This page is intended to serve as an index to a few of the many, many methods of isosurface extraction from voxel grids or implicit functions. It is also intended to serve as a rough timeline, and thus techniques are listed in rough order of development, i.e. many of the later entries build upon earlier entries.
This is the original cubic method. Desipte its age, the technique is still very much in use, but if you are interested in using marching cubes, I would suggest skipping straight to a more modern derivative.
This is mentioned purely as a historical note – I believe this to be the earliest of the dual methods.
Extended Marching Cubes
This seems to be the first technique to combine cubic and dual methods.
Dual Contouring of Hermite Data
This is a newer (and generally better) combination of cubic and dual methods, plus generalistaion to octrees.
Dual Marching Cubes: Primal Contouring of Dual Grids
This is an extension of Dual Contouring to better utilise adaptive octrees.
Manifold Dual Contouring
An extension to Dual Contouring which better preserves the manifold nature of the surface.
Isosurfaces Over Simplicial Partitions of Multiresolution Grids
Improves upon Dual Marching Cubes to eliminate self-intersecting triangles in the result.
Cubical Marching Squares
An alternate approach which works on the faces of the cube rather than its content. Unique among the newer techniques, a reference implementation is provided.
Adaptive Skeleton Climbing
An entirely different approach, which operates on a large chunk of voxels at one time, generating much larger polygons as a result.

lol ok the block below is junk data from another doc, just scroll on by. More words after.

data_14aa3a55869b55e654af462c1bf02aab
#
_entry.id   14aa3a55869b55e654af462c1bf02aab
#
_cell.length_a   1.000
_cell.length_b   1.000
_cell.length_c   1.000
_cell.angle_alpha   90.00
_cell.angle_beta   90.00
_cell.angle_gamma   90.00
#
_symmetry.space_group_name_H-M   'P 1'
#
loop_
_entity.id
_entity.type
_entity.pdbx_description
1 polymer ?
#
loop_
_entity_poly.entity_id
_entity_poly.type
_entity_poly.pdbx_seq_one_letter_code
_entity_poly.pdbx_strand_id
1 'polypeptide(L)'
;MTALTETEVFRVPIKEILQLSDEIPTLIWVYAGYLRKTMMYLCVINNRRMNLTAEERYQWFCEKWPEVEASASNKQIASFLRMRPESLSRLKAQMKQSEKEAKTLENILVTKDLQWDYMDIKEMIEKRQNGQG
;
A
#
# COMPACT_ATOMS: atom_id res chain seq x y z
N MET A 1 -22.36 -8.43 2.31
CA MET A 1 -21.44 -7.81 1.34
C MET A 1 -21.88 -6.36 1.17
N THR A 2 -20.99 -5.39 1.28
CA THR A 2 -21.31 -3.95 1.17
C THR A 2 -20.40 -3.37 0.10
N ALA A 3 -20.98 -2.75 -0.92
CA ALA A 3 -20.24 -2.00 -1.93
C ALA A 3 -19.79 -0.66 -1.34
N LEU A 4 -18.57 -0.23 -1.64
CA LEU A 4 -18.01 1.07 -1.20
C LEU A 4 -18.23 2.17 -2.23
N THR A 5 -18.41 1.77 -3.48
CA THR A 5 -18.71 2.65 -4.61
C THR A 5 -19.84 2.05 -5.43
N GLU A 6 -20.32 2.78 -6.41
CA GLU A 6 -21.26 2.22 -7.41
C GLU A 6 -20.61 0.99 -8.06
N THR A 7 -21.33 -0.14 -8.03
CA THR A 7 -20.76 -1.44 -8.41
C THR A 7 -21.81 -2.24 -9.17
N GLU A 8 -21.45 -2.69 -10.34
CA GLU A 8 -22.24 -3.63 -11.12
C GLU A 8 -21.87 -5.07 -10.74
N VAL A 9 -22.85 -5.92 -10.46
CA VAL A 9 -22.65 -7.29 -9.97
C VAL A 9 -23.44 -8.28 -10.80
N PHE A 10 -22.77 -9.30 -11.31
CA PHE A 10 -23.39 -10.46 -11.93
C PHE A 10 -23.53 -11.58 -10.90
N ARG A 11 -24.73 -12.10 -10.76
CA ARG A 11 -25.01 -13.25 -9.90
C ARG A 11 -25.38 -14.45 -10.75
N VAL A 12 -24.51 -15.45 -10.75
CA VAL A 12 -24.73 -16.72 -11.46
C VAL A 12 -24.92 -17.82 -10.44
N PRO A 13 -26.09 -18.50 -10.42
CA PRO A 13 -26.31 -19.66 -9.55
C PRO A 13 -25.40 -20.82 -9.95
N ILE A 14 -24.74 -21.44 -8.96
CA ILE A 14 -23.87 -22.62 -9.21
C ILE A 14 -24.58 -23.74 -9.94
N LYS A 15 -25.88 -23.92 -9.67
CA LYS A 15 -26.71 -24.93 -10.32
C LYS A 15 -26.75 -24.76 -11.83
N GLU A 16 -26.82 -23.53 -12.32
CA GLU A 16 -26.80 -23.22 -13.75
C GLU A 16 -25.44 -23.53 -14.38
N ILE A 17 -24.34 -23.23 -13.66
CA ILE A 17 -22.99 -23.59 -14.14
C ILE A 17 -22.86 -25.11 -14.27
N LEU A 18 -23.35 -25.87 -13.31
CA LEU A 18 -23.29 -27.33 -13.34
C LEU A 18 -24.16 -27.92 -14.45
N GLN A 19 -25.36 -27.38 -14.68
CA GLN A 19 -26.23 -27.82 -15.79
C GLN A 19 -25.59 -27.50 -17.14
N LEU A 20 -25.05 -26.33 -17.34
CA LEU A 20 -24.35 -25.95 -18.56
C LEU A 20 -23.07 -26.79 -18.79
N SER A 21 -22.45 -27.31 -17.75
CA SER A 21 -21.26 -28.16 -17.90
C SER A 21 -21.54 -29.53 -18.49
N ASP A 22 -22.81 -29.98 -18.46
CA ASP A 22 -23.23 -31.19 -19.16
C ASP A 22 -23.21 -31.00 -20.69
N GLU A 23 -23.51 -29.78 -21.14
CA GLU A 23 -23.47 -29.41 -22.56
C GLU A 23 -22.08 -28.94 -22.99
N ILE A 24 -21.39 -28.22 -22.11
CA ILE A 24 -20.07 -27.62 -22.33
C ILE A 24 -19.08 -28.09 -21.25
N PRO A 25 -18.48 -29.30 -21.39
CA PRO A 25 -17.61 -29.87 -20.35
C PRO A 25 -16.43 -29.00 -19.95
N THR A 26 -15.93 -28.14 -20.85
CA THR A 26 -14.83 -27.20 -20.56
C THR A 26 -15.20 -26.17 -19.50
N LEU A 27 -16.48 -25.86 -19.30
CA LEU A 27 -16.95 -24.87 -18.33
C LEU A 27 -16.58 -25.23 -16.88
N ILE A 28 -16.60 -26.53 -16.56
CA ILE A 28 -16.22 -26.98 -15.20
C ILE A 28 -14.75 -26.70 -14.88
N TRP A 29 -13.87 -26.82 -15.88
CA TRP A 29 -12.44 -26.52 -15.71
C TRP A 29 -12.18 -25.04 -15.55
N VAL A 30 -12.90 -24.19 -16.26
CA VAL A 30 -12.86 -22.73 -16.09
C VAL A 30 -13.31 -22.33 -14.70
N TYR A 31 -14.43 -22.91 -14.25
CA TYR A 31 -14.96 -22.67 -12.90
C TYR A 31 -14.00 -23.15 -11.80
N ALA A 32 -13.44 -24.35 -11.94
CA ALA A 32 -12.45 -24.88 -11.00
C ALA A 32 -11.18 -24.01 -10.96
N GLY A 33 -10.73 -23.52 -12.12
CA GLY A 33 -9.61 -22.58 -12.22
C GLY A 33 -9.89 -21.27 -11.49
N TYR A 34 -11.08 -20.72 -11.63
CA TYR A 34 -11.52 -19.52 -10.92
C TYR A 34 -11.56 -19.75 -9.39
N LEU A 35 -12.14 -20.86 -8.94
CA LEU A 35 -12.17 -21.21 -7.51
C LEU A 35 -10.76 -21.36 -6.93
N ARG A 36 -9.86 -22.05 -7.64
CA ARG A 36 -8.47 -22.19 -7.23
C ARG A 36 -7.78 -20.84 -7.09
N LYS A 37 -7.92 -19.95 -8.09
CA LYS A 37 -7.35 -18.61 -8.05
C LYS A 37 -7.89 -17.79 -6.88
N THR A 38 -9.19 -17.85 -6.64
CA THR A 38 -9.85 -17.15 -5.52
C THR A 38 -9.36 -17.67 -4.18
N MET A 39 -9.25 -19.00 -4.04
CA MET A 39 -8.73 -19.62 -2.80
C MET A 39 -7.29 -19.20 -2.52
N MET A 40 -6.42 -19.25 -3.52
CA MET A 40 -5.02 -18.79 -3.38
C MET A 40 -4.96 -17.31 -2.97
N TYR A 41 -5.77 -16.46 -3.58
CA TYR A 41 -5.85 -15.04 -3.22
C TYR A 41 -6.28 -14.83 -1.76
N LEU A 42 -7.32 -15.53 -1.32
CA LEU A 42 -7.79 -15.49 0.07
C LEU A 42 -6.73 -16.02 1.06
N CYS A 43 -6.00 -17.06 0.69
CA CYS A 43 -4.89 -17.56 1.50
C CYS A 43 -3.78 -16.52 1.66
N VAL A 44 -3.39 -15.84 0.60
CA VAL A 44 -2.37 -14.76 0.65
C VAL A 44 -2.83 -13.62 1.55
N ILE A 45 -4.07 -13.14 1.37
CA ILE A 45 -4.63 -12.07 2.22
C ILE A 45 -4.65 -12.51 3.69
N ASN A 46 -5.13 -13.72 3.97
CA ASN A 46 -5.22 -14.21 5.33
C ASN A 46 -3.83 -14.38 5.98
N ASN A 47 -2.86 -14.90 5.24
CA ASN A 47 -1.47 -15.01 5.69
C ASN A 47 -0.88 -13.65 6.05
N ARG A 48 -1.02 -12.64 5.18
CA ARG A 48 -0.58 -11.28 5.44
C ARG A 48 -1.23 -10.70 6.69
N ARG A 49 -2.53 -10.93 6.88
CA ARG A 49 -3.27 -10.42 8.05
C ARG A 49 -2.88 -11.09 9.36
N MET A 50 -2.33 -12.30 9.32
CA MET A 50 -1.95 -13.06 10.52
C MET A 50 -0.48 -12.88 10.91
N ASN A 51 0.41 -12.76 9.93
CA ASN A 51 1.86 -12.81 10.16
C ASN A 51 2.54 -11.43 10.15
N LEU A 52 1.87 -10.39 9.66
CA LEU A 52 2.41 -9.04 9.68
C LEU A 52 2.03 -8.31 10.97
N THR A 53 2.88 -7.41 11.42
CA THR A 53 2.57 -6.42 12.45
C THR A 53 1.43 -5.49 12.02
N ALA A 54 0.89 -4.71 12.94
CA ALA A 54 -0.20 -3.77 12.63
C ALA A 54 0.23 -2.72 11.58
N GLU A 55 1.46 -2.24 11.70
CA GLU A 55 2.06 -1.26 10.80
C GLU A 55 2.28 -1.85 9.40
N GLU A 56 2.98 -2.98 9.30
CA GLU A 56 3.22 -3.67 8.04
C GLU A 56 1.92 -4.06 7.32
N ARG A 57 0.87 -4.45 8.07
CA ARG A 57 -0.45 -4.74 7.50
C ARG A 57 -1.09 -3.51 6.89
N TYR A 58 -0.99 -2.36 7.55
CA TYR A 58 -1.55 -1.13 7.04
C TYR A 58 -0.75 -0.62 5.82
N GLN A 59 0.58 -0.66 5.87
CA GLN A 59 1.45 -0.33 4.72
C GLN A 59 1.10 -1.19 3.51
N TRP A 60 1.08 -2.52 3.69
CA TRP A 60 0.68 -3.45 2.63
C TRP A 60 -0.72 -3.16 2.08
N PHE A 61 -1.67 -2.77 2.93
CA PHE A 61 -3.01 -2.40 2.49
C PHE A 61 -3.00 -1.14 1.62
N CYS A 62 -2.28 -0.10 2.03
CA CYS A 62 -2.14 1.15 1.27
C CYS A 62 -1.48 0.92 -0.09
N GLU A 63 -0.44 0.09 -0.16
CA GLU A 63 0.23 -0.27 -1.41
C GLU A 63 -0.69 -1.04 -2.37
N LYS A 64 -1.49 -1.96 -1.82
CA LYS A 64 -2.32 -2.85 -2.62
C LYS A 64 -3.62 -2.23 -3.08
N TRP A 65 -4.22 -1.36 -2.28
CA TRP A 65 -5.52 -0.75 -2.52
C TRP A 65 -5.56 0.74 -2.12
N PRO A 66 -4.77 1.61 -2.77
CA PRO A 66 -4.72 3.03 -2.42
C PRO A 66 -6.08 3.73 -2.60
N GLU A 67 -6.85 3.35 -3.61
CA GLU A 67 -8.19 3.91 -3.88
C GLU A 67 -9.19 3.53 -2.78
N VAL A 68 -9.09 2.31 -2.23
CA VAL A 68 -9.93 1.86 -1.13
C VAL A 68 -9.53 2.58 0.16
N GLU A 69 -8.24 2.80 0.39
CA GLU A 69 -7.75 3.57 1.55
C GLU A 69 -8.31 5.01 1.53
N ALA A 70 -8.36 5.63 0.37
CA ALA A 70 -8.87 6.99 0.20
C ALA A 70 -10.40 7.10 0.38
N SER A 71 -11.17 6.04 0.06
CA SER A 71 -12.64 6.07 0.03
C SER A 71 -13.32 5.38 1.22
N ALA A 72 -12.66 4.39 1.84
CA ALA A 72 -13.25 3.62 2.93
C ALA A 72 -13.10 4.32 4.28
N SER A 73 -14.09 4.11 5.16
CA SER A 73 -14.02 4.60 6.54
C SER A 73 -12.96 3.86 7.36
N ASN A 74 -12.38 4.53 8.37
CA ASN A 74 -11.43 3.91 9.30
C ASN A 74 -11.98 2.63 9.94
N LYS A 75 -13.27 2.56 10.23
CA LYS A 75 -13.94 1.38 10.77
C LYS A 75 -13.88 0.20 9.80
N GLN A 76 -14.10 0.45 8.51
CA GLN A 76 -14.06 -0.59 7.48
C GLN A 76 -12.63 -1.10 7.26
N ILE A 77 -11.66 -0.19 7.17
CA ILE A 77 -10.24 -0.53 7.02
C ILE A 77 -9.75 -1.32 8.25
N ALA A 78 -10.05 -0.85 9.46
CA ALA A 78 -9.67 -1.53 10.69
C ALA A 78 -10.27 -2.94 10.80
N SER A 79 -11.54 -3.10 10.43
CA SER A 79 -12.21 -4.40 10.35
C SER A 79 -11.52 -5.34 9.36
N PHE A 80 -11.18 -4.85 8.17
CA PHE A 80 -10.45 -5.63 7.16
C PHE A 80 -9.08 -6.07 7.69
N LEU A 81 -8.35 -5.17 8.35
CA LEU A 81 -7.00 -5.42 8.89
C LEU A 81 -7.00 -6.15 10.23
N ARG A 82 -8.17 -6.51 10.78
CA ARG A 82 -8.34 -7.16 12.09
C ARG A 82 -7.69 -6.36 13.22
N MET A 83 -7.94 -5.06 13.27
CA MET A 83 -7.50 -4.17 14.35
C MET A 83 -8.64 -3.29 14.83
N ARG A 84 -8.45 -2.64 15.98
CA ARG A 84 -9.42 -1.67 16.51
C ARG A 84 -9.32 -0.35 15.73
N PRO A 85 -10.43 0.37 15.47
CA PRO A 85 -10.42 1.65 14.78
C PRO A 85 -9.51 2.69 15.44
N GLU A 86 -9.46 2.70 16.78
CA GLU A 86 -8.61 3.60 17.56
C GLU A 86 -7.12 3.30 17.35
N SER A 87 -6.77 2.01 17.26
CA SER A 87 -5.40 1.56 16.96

The Transvoxel™ Algorithm
An adaptation of Marching Cubes that extends the tables/lookup to prevent cracks at the boundaries between neighboring chunks that differ in level-of-detail. Used extensively in the C4 Engine’s terrain implementation.
Which method would you personally recommend for realtime sculpting?
Marching cubes provides the best performance, since it uses a lookup table to resolve geometry. Transvoxel is also extremely fast, but it’s optimized for massive terrains and therefore contains a lot of unnecessary optimizations for sculpting objects. If this is your first time working with isosurfaces, I would recommend starting with marching cubes.
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I was trying out if the Cubical marching squares code supplied by the authors work.I am very curious to test it for my self, but the code supplied does not seem to compile.
Have you or anyone you might know actually run the code,I tried mailing the authors, but did not hear back from them.
No, in fact I have never seen a working implementation. And sadly, I stopped research on these techniques before I was ready to implement that particular algorithm.
Has anyone else tried CMS, I am curious to know if it works.
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Thanks for the article, very concise.
I am starting my masters project and I was intending to implement CMS or even ECMS if I have time. I would truly value any comments and suggestions from people with experience in that field, as I am quite new to it.
My idea is to make it into a library but I am not certain yet, as we don’t have much time.
If anyone knows of any problems with the algorithm or in fact a better technique, could you please inform me, I would be very grateful.
I managed to pull off a partial implementation of the CMS algorithm for my masters thesis.
It does not support sharp features and disambiguation YET, but I hope to continue working on it and achieve them in the near future. For now it creates manifold and adaptive (simplified) meshes, while maintaining inter-cell independence and with the real potential of being expanded into a full implementation.
You can have a look at some of the results on here:
I will try and upload the code soon too.
I just ran across your videos via Google, impressive work! I’m glad you were able to implement the algorithm.
Thanks, I will hopefully make my code open-source soon, for anyone interested in it.
any more progress on an open source of the CMS implementation?
It’s live now at: https://bitbucket.org/GRassovsky/cubical-marching-squares (still work in progress but should work)
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